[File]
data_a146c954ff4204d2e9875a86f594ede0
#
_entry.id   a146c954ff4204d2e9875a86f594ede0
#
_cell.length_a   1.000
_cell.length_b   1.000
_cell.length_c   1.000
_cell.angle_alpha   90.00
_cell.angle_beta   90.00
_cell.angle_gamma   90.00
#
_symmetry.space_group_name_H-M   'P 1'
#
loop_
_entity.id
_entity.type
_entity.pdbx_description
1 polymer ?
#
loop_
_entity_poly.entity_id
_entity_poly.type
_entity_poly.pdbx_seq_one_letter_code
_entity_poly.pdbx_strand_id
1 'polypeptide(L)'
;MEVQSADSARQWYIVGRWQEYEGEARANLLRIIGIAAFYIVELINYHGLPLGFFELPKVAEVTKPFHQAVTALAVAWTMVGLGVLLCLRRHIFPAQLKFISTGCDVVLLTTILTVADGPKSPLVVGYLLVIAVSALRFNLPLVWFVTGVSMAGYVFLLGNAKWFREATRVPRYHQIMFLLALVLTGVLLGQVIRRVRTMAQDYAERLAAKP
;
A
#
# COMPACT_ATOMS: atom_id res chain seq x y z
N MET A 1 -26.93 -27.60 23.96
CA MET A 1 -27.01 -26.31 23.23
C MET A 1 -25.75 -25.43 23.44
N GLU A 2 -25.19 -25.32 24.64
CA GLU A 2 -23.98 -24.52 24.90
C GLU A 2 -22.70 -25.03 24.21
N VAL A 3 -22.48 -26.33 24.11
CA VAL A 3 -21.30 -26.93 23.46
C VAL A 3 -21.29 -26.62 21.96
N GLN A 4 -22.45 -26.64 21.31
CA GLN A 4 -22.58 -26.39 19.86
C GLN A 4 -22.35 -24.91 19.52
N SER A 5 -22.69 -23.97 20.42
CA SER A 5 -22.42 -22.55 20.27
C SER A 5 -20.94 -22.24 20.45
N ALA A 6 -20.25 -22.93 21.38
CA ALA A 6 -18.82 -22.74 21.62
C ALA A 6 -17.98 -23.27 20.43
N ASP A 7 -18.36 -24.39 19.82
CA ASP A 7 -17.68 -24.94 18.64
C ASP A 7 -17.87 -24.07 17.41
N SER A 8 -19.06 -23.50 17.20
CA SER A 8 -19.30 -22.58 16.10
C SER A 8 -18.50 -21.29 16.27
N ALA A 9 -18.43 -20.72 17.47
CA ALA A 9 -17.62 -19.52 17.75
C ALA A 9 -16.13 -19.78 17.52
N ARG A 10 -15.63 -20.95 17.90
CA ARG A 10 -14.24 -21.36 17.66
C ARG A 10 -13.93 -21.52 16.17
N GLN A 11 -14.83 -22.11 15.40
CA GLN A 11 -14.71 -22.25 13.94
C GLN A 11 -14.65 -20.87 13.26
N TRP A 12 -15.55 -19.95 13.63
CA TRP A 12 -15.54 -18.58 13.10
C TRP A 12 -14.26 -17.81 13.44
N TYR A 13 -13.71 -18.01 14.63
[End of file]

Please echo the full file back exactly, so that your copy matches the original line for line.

data_a146c954ff4204d2e9875a86f594ede0
#
_entry.id   a146c954ff4204d2e9875a86f594ede0
#
_cell.length_a   1.000
_cell.length_b   1.000
_cell.length_c   1.000
_cell.angle_alpha   90.00
_cell.angle_beta   90.00
_cell.angle_gamma   90.00
#
_symmetry.space_group_name_H-M   'P 1'
#
loop_
_entity.id
_entity.type
_entity.pdbx_description
1 polymer ?
#
loop_
_entity_poly.entity_id
_entity_poly.type
_entity_poly.pdbx_seq_one_letter_code
_entity_poly.pdbx_strand_id
1 'polypeptide(L)'
;MEVQSADSARQWYIVGRWQEYEGEARANLLRIIGIAAFYIVELINYHGLPLGFFELPKVAEVTKPFHQAVTALAVAWTMVGLGVLLCLRRHIFPAQLKFISTGCDVVLLTTILTVADGPKSPLVVGYLLVIAVSALRFNLPLVWFVTGVSMAGYVFLLGNAKWFREATRVPRYHQIMFLLALVLTGVLLGQVIRRVRTMAQDYAERLAAKP
;
A
#
# COMPACT_ATOMS: atom_id res chain seq x y z
N MET A 1 -26.93 -27.60 23.96
CA MET A 1 -27.01 -26.31 23.23
C MET A 1 -25.75 -25.43 23.44
N GLU A 2 -25.19 -25.32 24.64
CA GLU A 2 -23.98 -24.52 24.90
C GLU A 2 -22.70 -25.03 24.21
N VAL A 3 -22.48 -26.33 24.11
CA VAL A 3 -21.30 -26.93 23.46
C VAL A 3 -21.29 -26.62 21.96
N GLN A 4 -22.45 -26.64 21.31
CA GLN A 4 -22.58 -26.39 19.86
C GLN A 4 -22.35 -24.91 19.52
N SER A 5 -22.69 -23.97 20.42
CA SER A 5 -22.42 -22.55 20.27
C SER A 5 -20.94 -22.24 20.45
N ALA A 6 -20.25 -22.93 21.38
CA ALA A 6 -18.82 -22.74 21.62
C ALA A 6 -17.98 -23.27 20.43
N ASP A 7 -18.36 -24.39 19.82
CA ASP A 7 -17.68 -24.94 18.64
C ASP A 7 -17.87 -24.07 17.41
N SER A 8 -19.06 -23.50 17.20
CA SER A 8 -19.30 -22.58 16.10
C SER A 8 -18.50 -21.29 16.27
N ALA A 9 -18.43 -20.72 17.47
CA ALA A 9 -17.62 -19.52 17.75
C ALA A 9 -16.13 -19.78 17.52
N ARG A 10 -15.63 -20.95 17.90
CA ARG A 10 -14.24 -21.36 17.66
C ARG A 10 -13.93 -21.52 16.17
N GLN A 11 -14.83 -22.11 15.40
CA GLN A 11 -14.71 -22.25 13.94
C GLN A 11 -14.65 -20.87 13.26
N TRP A 12 -15.55 -19.95 13.63
CA TRP A 12 -15.54 -18.58 13.10
C TRP A 12 -14.26 -17.81 13.44
N TYR A 13 -13.71 -18.01 14.63